Alternately, if one or two hands do go up, ask a few very vague or overly specific questions. These might be something like, “How would you characterize the overarching themes of the book?” or “What did you think of Romero wearing the red necktie to Lorenzo’s funeral?” This kind of question can really provoke discussion, especially if there was no such scene in your book. Either way, the point is, you shouldn’t have to do all the work. The key is to make the presentation interactive.

Be aware that things do not always go according to plan. See here and here for some rather frightful mishaps, but remember neither of these authors were defenestrated. Nonetheless, this is why my personal motto is: all plans are an irresistible invitation to failure. The sooner you get to the point where you realize you are the show, the better you’ll feel about it. There won’t be bothersome checklists to go through, no speeches to memorize or stacks of books to inadvertently leave behind. It is all you.

Once you realize you are large and in charge, you will find your confidence growing and will actually look forward to additional opportunities to show off your presentation skills.

Author: Stephen Hise

Stephen Hise is the Evil Mastermind and founder of Indies Unlimited. Hise is an independent author and an avid supporter of the indie author movement. Learn more about Stephen at his website or his Amazon author page.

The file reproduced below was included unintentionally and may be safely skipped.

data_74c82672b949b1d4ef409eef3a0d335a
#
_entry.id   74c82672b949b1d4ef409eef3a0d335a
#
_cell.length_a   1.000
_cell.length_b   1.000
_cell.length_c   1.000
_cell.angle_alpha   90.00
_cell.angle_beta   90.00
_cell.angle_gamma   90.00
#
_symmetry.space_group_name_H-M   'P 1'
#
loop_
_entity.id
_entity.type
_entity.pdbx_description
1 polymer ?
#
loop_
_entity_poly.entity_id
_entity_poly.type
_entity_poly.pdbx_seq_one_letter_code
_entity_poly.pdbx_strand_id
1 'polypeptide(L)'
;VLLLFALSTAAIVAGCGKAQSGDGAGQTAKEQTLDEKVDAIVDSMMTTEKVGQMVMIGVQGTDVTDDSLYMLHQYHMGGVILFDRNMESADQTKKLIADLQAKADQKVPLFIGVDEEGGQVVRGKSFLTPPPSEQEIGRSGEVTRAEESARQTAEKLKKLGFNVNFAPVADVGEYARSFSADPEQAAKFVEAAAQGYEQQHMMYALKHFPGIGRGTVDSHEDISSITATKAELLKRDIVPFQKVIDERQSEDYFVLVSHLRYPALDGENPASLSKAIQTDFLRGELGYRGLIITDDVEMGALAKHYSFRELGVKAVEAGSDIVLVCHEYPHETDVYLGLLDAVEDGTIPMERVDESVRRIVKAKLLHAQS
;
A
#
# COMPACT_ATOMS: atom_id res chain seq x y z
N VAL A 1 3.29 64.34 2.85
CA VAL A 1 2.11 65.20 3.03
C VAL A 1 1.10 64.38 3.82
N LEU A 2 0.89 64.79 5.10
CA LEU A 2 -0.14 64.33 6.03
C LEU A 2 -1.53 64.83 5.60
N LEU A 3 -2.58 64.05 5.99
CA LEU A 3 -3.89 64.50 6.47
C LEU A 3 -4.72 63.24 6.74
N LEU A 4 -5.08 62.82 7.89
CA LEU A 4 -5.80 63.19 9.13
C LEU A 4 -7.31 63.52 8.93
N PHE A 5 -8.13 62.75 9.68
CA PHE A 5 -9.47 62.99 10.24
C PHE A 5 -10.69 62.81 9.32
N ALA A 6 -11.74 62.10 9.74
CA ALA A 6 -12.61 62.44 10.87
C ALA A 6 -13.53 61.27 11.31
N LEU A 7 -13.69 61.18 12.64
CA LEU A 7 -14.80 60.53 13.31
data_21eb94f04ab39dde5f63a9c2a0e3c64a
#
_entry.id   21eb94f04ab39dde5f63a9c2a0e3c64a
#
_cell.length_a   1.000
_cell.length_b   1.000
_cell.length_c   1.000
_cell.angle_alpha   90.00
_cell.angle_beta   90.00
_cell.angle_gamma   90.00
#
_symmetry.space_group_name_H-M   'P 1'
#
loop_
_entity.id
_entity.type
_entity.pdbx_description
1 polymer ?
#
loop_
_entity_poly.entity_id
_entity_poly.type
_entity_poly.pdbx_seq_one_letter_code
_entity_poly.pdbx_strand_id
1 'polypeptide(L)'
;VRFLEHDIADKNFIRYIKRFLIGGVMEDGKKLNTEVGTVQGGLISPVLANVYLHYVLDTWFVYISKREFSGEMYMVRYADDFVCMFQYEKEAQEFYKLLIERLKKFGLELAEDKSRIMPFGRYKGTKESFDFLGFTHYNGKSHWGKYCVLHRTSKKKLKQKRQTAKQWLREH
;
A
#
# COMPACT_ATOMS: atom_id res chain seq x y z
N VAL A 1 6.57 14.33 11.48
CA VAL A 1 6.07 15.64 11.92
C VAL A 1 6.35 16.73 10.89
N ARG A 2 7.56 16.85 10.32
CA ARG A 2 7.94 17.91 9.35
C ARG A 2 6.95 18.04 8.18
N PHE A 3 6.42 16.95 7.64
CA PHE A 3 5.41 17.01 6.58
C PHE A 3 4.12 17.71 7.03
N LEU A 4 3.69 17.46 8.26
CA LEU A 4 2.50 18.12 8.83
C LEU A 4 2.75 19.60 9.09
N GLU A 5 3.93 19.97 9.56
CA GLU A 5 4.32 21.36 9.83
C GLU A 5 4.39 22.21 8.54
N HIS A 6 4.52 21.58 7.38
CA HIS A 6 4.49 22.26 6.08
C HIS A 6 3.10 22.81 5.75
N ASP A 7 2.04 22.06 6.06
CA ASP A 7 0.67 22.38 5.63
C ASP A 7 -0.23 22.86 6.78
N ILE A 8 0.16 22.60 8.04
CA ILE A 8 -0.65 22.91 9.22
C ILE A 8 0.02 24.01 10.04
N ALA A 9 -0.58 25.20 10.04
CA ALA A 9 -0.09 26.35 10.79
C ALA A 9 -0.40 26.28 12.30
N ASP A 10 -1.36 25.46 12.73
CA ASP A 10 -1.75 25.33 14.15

15 thoughts on “Building Your Public Presentation Skills”

  1. Great tips and humorously done. If only I had those shyness problems. I'm the geek girl who is the anomaly, the one you physically have to remove the microphone from to get her off the stage. Give me a spotlight and I shine. And then, when I don't shut up, grab the hook!

  2. Hilarious – thanks!

    Another good one is to attack the location: start by asking the people how they live there when it's so hot/cold/rainy/arid. That'll get them on your side in no time


  3. Or this tactic I once witnessed: Author, sporting untucked, somewhat clean flannel shirt and Larry Fine hair, slouches into building, slumps into seat on stage, blinks like he's coming off a three-day drunk, and says, "Whaddya want to know?" Damn. If I'd done that last weekend, maybe nobody would have noticed I forgot my books!

  4. Another great one, Stephen. I am one of those people who also can't get up in front of people and talk so I see myself exactly as you gave described throughout this post, lol. Too funny!

  5. That gave me a chuckle. Sometimes I tell myself "If you can create characters, you can pretend to be one if necessary."

    Public speaking can be scary, even if it's one on one.

  6. Defenestrated! Thank you, I've been waiting years to see that word in print again. I think I'm going to start a fan club for under appreciated words 😀

  7. I loved this because it made me laugh. The first public presentation I had to do – way back in 1991, at the launch of my first book – gave me a taste for it.

    Being an ex-lecturer and teacher puts me in a good spot for addressing recalcitrant audiences. Recalcitrant? (Yes, I do know what defenestrated means, too).

    Now, I have no trouble, but it never pays to become blase about speaking to an audience you respect. I always write 'lines' and practise.